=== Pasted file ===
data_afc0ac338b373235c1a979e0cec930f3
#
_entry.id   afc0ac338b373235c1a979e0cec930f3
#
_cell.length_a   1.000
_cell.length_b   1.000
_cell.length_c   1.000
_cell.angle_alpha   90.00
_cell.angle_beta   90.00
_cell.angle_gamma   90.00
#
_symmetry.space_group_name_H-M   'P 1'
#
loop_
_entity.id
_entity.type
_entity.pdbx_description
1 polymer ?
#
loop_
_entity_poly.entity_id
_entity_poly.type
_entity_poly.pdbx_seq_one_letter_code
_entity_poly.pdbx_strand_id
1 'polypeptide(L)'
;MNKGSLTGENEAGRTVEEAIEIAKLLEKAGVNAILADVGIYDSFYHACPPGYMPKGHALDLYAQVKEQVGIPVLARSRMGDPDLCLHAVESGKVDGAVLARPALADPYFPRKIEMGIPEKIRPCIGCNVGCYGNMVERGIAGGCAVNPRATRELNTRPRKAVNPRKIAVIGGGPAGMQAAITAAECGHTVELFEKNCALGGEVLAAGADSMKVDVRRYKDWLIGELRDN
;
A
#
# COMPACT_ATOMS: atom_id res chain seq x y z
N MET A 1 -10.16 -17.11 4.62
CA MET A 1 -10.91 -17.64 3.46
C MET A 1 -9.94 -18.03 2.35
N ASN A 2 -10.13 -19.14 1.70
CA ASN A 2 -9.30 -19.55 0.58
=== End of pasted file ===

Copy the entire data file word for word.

data_afc0ac338b373235c1a979e0cec930f3
#
_entry.id   afc0ac338b373235c1a979e0cec930f3
#
_cell.length_a   1.000
_cell.length_b   1.000
_cell.length_c   1.000
_cell.angle_alpha   90.00
_cell.angle_beta   90.00
_cell.angle_gamma   90.00
#
_symmetry.space_group_name_H-M   'P 1'
#
loop_
_entity.id
_entity.type
_entity.pdbx_description
1 polymer ?
#
loop_
_entity_poly.entity_id
_entity_poly.type
_entity_poly.pdbx_seq_one_letter_code
_entity_poly.pdbx_strand_id
1 'polypeptide(L)'
;MNKGSLTGENEAGRTVEEAIEIAKLLEKAGVNAILADVGIYDSFYHACPPGYMPKGHALDLYAQVKEQVGIPVLARSRMGDPDLCLHAVESGKVDGAVLARPALADPYFPRKIEMGIPEKIRPCIGCNVGCYGNMVERGIAGGCAVNPRATRELNTRPRKAVNPRKIAVIGGGPAGMQAAITAAECGHTVELFEKNCALGGEVLAAGADSMKVDVRRYKDWLIGELRDN
;
A
#
# COMPACT_ATOMS: atom_id res chain seq x y z
N MET A 1 -10.16 -17.11 4.62
CA MET A 1 -10.91 -17.64 3.46
C MET A 1 -9.94 -18.03 2.35
N ASN A 2 -10.13 -19.14 1.70
CA ASN A 2 -9.30 -19.55 0.58